Magazine article Marketing

Mark Kleinman on Marketing and the City: Cadbury's Perfect Recipe

Magazine article Marketing

Mark Kleinman on Marketing and the City: Cadbury's Perfect Recipe

Article excerpt

Strong brands allied to global reach has made the company a tempting prospect for potential buyers.

London's investment banking industry has a lot to thank Irene Rosenfeld for. Starved of salivating mergers to get their teeth into during the financial crisis, there's now a new golden ticket for the City to play with: Kraft's pounds 10bn offer for Cadbury.

A call to the mobile phone last month of Roger Carr, chairman of Cadbury, by Rosenfeld, chairman and chief executive of Kraft, came like a bolt from the blue - but perhaps it should not have been so surprising.

Speculation about Cadbury's purchase or merger with a US rival has done the rounds on City trading floors for years. The company has an international footprint that makes it the most coveted of the 'available' global confectionery manufacturers, with a strong presence in fast-growing markets in Asia, Latin America and Russia - something Kraft lacks by comparison.

Make no mistake about the timing of Kraft's move either: Cadbury's recent marketing excellence is a compelling ingredient in the secret recipe that the US food company wants to gets its hands on.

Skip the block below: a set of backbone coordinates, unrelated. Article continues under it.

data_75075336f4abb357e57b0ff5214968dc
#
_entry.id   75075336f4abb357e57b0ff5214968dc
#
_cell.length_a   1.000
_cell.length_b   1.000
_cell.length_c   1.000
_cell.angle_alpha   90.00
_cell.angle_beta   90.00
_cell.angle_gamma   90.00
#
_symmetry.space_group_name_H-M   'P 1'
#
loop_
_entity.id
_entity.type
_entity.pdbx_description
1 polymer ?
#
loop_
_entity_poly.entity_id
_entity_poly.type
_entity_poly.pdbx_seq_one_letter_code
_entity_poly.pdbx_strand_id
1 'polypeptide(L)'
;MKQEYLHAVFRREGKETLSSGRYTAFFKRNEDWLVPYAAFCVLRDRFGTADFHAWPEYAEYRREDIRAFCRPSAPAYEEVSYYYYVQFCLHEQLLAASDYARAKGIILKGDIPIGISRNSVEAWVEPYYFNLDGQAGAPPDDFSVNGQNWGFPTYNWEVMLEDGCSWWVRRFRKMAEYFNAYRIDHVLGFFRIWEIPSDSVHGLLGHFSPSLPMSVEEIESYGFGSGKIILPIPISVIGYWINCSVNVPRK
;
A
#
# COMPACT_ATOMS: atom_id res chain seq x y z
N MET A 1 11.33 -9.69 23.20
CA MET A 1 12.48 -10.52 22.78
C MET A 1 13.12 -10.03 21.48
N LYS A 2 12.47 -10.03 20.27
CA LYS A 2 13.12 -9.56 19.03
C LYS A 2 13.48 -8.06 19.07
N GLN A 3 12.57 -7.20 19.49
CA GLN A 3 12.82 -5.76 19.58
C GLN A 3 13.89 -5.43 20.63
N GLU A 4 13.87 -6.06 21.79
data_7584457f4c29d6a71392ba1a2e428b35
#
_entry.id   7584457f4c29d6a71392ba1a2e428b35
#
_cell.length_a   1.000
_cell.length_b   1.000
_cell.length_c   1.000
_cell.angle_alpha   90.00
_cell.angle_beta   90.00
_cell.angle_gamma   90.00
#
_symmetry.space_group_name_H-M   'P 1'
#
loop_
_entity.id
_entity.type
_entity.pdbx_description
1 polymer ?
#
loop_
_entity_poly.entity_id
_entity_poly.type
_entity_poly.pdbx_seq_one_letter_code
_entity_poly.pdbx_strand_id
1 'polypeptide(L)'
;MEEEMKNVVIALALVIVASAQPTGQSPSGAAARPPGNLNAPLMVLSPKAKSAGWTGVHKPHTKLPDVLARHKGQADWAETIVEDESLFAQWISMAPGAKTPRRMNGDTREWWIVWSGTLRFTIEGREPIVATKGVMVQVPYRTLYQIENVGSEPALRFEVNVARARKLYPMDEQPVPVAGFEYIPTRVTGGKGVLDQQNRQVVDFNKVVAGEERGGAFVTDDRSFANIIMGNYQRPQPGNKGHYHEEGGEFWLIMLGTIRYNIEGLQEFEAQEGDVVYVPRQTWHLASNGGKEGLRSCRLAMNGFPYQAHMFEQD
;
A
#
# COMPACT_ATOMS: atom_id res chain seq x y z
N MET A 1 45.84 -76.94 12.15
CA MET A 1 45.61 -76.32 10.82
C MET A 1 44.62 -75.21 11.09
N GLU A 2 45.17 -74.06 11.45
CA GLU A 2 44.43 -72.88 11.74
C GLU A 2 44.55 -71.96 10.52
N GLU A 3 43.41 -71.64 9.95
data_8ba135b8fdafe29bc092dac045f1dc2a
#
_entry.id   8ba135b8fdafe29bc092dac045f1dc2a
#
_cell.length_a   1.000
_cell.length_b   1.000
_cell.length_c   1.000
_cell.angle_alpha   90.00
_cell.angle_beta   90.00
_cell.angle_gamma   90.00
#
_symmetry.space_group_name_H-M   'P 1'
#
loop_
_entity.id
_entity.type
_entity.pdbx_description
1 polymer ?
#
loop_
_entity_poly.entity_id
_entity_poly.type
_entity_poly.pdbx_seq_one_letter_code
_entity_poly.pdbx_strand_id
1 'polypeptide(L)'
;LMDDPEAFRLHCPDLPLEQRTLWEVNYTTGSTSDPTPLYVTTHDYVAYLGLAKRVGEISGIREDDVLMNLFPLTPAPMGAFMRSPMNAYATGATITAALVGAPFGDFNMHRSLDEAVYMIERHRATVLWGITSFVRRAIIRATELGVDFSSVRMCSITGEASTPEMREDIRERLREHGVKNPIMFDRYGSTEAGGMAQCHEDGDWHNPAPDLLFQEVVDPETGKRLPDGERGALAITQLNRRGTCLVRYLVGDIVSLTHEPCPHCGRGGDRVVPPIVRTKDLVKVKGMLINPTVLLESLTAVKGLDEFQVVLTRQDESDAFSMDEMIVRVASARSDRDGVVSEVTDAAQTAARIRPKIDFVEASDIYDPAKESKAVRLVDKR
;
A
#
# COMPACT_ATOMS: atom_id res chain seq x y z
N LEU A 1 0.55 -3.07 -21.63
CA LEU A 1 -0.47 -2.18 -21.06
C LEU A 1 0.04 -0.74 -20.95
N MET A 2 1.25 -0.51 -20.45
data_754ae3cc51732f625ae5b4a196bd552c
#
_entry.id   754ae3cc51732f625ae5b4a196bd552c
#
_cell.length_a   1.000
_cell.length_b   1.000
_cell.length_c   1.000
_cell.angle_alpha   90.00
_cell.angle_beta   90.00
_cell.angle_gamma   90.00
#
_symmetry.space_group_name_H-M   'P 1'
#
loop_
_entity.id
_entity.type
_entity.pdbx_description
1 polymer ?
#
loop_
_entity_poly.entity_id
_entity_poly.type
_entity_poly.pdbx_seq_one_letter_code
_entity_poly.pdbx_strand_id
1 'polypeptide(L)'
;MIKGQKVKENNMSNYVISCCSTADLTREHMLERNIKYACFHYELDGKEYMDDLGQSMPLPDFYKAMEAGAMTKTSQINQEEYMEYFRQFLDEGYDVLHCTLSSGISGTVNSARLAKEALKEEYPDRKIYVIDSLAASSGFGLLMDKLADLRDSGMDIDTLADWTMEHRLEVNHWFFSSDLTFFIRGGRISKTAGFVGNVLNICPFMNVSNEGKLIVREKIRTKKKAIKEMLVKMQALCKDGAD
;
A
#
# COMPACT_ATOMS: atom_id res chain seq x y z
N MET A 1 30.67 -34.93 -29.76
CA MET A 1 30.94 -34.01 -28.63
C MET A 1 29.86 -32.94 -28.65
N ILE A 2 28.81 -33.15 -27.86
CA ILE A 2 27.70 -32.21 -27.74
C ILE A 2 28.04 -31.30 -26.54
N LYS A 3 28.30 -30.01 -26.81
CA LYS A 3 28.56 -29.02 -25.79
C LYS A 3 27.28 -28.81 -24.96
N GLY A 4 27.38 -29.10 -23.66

Cadbury's shareholders justly backed the company's board in resisting Kraft's initial approach. The frenzy of brand awareness generated by the Dairy Milk 'Gorilla' ad of 2007, which rapidly went viral and transformed consumer perceptions, is not easily generated.

While 'Trucks', the successor to 'Gorilla', was not in the same league, 'Eyebrows', which launched earlier this year, marked a return to form, judging by its warm reception among the YouTube generation.

Similarly, the revival of popular 'retro' brands such as Wispa as well as variant launches have restored a reputation for innovation that many of Cadbury's FMCG rivals have lacked for some time.

One obstacle Kraft will not have to face is the challenge of buying a company that has wrapped itself in its national flag. Lord Mandelson, the business secretary, has made it clear that he is keeping a 'weather eye' on the trend in which blue-chip British companies have fallen into the hands of foreign predators. However, given the sensitivity of the threat to so many manufacturing jobs in the run-up to a general election, Mandelson was probably thinking of the ownership of Vauxhall, rather than Cadbury, when he made his remarks.

What is next for the confectionery group? The Takeover Panel, which oversees merger activity in the UK, has given Kraft until 9 November to submit a formal bid. …

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